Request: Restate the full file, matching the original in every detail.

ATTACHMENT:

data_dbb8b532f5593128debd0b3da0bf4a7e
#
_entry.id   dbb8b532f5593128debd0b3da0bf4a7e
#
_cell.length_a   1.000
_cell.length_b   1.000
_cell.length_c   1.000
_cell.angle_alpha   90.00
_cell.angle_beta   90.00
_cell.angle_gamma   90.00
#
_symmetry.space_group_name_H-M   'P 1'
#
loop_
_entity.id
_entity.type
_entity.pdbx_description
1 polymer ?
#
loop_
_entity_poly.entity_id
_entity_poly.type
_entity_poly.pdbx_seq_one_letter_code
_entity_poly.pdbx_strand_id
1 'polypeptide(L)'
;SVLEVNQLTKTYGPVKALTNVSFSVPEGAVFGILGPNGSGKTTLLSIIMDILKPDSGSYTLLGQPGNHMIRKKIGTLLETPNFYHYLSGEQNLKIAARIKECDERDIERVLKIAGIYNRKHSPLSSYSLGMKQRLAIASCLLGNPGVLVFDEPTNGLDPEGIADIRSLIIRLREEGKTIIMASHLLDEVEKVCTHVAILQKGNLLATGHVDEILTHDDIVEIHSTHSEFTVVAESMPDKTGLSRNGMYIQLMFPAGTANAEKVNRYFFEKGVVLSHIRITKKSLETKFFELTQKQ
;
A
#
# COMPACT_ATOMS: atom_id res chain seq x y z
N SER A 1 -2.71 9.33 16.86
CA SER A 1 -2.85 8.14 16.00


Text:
data_dbb8b532f5593128debd0b3da0bf4a7e
#
_entry.id   dbb8b532f5593128debd0b3da0bf4a7e
#
_cell.length_a   1.000
_cell.length_b   1.000
_cell.length_c   1.000
_cell.angle_alpha   90.00
_cell.angle_beta   90.00
_cell.angle_gamma   90.00
#
_symmetry.space_group_name_H-M   'P 1'
#
loop_
_entity.id
_entity.type
_entity.pdbx_description
1 polymer ?
#
loop_
_entity_poly.entity_id
_entity_poly.type
_entity_poly.pdbx_seq_one_letter_code
_entity_poly.pdbx_strand_id
1 'polypeptide(L)'
;SVLEVNQLTKTYGPVKALTNVSFSVPEGAVFGILGPNGSGKTTLLSIIMDILKPDSGSYTLLGQPGNHMIRKKIGTLLETPNFYHYLSGEQNLKIAARIKECDERDIERVLKIAGIYNRKHSPLSSYSLGMKQRLAIASCLLGNPGVLVFDEPTNGLDPEGIADIRSLIIRLREEGKTIIMASHLLDEVEKVCTHVAILQKGNLLATGHVDEILTHDDIVEIHSTHSEFTVVAESMPDKTGLSRNGMYIQLMFPAGTANAEKVNRYFFEKGVVLSHIRITKKSLETKFFELTQKQ
;
A
#
# COMPACT_ATOMS: atom_id res chain seq x y z
N SER A 1 -2.71 9.33 16.86
CA SER A 1 -2.85 8.14 16.00